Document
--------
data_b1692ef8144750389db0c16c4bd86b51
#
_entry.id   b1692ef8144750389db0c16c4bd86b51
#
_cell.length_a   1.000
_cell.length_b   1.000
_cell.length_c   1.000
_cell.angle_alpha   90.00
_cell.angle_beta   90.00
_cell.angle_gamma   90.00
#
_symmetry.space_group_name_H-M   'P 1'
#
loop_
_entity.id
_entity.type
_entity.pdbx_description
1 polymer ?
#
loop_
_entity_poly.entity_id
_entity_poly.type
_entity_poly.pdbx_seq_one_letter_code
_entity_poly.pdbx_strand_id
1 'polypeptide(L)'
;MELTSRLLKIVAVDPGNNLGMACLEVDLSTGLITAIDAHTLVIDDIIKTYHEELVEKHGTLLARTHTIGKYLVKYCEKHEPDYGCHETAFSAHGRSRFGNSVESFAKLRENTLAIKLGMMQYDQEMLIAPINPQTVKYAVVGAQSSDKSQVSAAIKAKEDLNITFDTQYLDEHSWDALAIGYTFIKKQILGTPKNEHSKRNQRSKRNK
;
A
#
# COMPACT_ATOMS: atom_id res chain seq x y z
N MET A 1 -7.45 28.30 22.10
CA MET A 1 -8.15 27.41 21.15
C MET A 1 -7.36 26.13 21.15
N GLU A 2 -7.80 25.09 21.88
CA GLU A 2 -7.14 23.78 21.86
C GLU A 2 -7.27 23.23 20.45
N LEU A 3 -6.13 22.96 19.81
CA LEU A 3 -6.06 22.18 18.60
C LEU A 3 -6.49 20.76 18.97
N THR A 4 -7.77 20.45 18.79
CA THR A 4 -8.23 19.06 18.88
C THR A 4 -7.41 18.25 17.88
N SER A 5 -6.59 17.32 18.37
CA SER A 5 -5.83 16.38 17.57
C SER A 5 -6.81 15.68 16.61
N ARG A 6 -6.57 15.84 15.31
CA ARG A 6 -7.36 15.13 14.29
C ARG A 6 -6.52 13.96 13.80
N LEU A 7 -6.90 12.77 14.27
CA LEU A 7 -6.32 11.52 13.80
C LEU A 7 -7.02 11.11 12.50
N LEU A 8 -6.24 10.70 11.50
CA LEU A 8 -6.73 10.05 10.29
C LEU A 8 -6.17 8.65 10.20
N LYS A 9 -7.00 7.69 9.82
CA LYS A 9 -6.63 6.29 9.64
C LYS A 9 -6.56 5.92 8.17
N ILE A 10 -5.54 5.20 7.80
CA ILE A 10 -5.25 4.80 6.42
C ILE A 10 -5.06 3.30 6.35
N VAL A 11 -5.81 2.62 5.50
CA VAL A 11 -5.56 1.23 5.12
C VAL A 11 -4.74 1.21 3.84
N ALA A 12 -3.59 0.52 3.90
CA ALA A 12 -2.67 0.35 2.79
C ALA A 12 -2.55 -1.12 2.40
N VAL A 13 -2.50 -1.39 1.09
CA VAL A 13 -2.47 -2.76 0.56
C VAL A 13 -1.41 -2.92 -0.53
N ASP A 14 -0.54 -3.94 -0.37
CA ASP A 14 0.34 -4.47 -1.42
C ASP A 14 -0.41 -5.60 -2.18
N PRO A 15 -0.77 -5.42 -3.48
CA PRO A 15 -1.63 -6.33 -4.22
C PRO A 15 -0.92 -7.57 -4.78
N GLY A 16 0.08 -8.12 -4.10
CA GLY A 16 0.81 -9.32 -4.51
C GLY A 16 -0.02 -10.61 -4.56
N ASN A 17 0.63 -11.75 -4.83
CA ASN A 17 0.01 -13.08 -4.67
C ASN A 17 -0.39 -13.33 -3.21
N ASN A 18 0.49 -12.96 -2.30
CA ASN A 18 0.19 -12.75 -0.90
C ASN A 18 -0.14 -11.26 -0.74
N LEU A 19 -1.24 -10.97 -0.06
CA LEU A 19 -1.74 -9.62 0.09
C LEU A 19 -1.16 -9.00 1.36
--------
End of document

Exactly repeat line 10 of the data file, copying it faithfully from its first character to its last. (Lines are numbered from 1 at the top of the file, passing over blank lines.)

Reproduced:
_cell.angle_gamma   90.00